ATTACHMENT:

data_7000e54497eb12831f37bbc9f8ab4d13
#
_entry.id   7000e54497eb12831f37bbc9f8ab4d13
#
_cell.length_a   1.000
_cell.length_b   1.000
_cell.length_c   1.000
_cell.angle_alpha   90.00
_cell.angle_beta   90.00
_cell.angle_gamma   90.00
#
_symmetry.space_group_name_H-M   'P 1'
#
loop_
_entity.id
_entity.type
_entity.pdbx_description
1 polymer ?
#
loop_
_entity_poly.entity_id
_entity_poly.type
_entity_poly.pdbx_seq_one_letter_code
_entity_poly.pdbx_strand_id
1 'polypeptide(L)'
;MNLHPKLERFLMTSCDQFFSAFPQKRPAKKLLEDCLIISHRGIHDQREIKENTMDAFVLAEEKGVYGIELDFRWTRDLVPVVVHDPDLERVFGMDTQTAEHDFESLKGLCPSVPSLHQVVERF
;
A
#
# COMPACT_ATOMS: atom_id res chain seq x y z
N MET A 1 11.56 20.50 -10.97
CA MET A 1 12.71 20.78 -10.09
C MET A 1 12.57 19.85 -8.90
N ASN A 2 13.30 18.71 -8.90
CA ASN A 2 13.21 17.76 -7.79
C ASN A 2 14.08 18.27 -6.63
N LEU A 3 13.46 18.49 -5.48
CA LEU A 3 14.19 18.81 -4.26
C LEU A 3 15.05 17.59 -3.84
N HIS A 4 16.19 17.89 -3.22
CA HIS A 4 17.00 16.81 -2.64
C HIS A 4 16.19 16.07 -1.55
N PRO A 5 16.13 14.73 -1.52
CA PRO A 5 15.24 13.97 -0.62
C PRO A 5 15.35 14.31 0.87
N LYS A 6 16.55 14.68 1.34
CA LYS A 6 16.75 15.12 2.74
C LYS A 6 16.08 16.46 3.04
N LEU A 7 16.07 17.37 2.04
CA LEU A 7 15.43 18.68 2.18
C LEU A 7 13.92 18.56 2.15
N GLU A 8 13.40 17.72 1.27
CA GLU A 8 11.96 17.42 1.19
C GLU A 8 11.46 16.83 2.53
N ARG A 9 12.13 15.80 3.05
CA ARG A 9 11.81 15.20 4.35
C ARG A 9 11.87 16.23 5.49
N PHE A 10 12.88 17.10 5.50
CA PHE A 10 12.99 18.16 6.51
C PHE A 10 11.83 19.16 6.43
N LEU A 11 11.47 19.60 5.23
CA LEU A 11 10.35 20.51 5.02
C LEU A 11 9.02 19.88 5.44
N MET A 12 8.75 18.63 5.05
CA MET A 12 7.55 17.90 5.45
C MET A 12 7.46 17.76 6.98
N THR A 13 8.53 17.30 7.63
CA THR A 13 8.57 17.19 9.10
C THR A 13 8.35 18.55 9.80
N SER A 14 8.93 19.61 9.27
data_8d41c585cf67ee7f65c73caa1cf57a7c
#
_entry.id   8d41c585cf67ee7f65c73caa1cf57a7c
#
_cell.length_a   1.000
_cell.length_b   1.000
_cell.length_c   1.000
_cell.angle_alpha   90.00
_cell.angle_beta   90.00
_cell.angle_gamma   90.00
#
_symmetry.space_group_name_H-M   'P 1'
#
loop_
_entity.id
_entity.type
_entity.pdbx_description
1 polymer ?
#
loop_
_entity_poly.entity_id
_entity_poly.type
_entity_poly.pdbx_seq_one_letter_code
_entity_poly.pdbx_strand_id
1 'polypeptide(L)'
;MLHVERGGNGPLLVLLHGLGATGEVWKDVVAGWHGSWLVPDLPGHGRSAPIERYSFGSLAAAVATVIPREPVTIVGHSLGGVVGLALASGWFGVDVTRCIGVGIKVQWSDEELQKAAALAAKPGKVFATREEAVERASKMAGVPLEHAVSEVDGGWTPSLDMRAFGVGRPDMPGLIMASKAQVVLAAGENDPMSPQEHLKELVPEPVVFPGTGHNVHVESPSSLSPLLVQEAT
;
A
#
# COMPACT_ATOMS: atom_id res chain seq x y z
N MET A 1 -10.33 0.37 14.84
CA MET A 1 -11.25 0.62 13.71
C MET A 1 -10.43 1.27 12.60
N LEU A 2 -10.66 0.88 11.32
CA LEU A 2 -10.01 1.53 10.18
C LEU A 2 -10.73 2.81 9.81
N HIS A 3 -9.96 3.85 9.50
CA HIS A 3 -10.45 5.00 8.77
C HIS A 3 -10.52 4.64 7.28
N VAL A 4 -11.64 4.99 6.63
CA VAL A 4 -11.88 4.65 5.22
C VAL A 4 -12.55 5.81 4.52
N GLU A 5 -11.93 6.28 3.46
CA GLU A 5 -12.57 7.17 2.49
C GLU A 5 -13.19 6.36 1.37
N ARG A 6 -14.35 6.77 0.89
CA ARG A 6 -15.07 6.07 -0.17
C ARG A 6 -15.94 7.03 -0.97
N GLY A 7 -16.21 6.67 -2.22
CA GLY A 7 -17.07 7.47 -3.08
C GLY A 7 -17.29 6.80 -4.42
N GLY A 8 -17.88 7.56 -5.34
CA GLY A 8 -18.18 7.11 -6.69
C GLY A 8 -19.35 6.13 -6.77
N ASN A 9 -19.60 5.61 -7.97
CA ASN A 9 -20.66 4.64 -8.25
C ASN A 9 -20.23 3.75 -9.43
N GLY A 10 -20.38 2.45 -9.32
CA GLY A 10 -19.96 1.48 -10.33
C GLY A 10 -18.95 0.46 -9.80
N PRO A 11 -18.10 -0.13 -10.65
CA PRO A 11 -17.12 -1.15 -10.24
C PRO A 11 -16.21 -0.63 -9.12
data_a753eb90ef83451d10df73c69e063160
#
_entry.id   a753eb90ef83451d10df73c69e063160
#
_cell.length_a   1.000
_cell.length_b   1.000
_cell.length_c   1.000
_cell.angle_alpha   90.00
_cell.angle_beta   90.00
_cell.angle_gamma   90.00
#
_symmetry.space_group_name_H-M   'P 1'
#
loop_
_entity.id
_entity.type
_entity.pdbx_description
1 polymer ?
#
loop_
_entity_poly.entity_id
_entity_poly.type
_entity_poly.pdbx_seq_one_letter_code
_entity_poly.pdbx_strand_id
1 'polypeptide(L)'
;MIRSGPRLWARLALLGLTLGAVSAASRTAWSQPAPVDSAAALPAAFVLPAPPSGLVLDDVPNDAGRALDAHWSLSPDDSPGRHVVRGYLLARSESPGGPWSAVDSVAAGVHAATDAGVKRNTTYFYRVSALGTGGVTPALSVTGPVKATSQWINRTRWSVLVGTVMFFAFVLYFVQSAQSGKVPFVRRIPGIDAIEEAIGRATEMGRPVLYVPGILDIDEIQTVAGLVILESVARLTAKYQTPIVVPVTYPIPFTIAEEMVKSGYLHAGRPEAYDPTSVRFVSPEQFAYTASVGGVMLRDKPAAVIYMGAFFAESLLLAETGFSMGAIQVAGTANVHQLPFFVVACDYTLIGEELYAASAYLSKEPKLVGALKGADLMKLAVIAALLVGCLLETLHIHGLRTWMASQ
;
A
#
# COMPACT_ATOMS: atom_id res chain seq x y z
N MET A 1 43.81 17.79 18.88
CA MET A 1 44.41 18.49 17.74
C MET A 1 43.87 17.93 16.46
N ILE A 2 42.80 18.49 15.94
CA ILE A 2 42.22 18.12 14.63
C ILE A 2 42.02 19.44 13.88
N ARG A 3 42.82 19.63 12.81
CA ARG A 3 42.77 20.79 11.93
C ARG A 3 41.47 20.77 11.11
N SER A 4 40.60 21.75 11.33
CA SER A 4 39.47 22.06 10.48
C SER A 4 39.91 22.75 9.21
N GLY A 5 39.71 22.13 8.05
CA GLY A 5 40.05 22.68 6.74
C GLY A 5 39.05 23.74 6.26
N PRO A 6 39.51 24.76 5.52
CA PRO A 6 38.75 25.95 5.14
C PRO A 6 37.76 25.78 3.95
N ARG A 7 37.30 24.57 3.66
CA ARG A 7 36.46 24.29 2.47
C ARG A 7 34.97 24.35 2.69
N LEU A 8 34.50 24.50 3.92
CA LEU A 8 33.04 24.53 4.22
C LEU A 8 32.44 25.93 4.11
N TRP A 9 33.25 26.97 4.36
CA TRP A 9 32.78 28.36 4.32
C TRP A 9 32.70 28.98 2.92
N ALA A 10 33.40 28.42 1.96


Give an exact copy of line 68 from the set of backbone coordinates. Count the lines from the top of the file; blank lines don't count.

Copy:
CA THR A 13 8.57 17.19 9.10